Visiting and eating for 1 week in NYC - what not to miss?
I'm looking for suggestions for where not to miss and/or where I can skip. I've visited NYC before, but my friend has not. She doesn't eat beef, and gears towards low-cholesterol food if possible. As for budget, it all depends on whether I think it's worth it...not over $100/pp usually. After weeks of research, here are the places I have in mind:
(no rez.) dinner - Hatsuhana or Yakitori Totto
lunch rez. - Telepan
dessert - La Maison du Chocolate and/or Minamoto Desserts
dessert - L'Arte Del Gelato
dinner rez. - Crispo, thinking of maybe switching to Tia Pol or Casa Mono
breakfast - Clinton St. Bakery
dessert - Jacque Torres Choc. Haven
lunch rez. - Bouley
dessert - Il Lab Gelato, and/or Madeleine for macarons
dinner rez. - Lupa, thinking of walk-in at Babbo
dessert - olive oil gelato at Otto
breakfast - Daniel's bagels
lunch rez. - Perry St.
dessert - Chinatown Ice Cream Factory and/or Ceci Cela
dinner rez. - Sushi Yasuda at the bar
breakfast - Ess-A-Bagel
lunch rez. - Davidburke & Donatella
dinner - Wu Liang Ye
breakfast - Bouchon
lunch rez. - Le Bernardin
dessert - Ciao Bella gelato
dinner - Sakagura
breakfast - H&H bagels
lunch rez. - Jean Georges
dinner - maybe Lure Fishbar or Robert Passon
breakfast - ??
lunch - Oyster Bar at Grand Central Station
I'm open to replace or add or delete some choices, and I'm sure I can add in a few more dessert places to see! :) How does this look and is there anywhere else I should consider?
(I've considered and opted to leave out due to prices, value: EMP, Veritas, Aquavit, Balthazar, Daniel, craft, Robuchon...)
That sounds like an awesome week. Some suggestions (my apologies if I repeat what anyone else has said):
Drop the lunch reservation from Jean Georges. Perry Street will be enough JG for the week. Replace with lunch at GOTHAM.
Don't do Crispo OR Casa Mono. Definitely do both. Personally, I like Lupa more than Babbo.
Davidburke and Donatella is dissappointing. If you want an inventive meal then you DEFINITELY need to go to WD-50.
I wouldn't bother with Lure or Robert Passon. They're good neighborhood spots, but not something to be included on this mammoth tasting adventure.
Balthazar isn't expensive for breakfast (Day 7.5).
I would do Daniel instead of Le Bernadin for lunch on Day 6.
Have lunch at 'ino in the West Village one day.
Have a liverwurst sandwich at McSorley's.
Definitely go to Laborotorio del Gelato. (sp?) The olive oil gelato at Otto IS worth it.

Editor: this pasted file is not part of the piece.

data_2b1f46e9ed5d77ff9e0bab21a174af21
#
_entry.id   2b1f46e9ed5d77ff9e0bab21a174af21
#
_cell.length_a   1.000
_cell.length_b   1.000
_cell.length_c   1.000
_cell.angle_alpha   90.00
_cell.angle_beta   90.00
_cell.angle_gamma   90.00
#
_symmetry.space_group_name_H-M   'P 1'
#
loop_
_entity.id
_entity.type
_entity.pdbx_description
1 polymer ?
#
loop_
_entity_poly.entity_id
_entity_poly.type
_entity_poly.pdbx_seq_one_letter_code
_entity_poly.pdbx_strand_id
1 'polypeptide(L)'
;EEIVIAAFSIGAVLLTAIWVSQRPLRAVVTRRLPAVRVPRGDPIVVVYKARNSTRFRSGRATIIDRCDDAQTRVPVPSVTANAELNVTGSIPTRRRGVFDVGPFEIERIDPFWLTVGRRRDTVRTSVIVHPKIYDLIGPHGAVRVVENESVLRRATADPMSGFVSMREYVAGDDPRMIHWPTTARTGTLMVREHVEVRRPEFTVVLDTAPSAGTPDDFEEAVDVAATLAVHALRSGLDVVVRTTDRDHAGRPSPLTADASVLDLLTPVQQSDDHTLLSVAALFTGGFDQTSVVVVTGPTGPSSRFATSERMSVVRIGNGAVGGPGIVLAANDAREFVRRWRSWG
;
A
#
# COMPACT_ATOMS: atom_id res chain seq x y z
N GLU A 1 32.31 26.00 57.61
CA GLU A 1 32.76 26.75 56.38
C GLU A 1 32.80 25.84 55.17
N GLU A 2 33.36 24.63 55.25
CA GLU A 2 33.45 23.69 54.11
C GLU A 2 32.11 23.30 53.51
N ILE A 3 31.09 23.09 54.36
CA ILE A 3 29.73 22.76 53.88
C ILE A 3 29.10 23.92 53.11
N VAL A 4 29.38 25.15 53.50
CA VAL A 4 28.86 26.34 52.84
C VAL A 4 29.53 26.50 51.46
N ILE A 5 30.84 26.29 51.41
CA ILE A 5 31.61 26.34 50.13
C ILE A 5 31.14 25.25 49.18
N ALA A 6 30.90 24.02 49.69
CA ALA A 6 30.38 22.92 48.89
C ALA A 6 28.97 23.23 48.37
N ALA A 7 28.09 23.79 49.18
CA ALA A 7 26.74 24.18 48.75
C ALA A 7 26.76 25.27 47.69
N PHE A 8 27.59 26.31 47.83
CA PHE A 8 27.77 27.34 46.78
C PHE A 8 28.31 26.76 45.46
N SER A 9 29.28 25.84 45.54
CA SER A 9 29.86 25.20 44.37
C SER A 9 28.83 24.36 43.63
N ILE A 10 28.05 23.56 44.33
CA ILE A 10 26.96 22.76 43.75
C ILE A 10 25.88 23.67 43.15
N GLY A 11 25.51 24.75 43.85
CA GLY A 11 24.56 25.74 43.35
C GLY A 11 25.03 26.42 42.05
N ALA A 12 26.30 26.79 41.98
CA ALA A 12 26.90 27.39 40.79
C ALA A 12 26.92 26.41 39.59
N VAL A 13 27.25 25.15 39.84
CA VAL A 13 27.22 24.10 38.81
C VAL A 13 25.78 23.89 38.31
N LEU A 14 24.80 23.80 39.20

Bouley is awesome.
One of the days, you should eat early, then have a second late night dinner at Blue Ribbon in Soho. Or do a double blue ribbon day, hitting up the main restaurant as well as Blue Ribbon Sushi next door.
I'm back from our fabulous trip from NYC! We managed to get to most of the places but due to time constraints didn't get to all.
Our best meal was at Le Bernardin - the flavors were subtle and the food delicate, and the service was superb. The desserts were amazing!
In the order of how much we liked the places:
Le Bernardin: sublime
Sushi Yasuda: heavenly
Bouley: excellent; so nice, they gave tea cakes as parting gifts.
Jean George: great
Lupa: good pasta
Bouqueria: fun place
Perry St.: could do without - okay food, cold service, out of the way location.
Ice Cream places:
L'Arte del Gelato - THE BEST! So creamy and rich that I had another cone after I finished the first. A little bit too sweet for me but I could live with it.
Ciao Bella - pales in comparison to L'Arte.
Otto - olive oil gelato was interesting, a little salty and sweet at the same time. But not good enough to go back for.
Il Lab - good, but still not as creamy and rich as L'Arte's.
Chinatown Ice Cream Factory - hit and miss depending on the flavor. I would go back for the black sesame - it was delicious and creamy.
Loved the Jacque Torres chocolates, and Maison du Chocolat was great as well.
Most horrible places we went to:
Joe's Shanghai - the nastiest and ugliest soup dumplings I ever had!
Oyster Bar at Grand Central - bland fish, what was that oyster panroast?! (I know we were warned, but this was our last day and were near Grand Central so we tried this place.)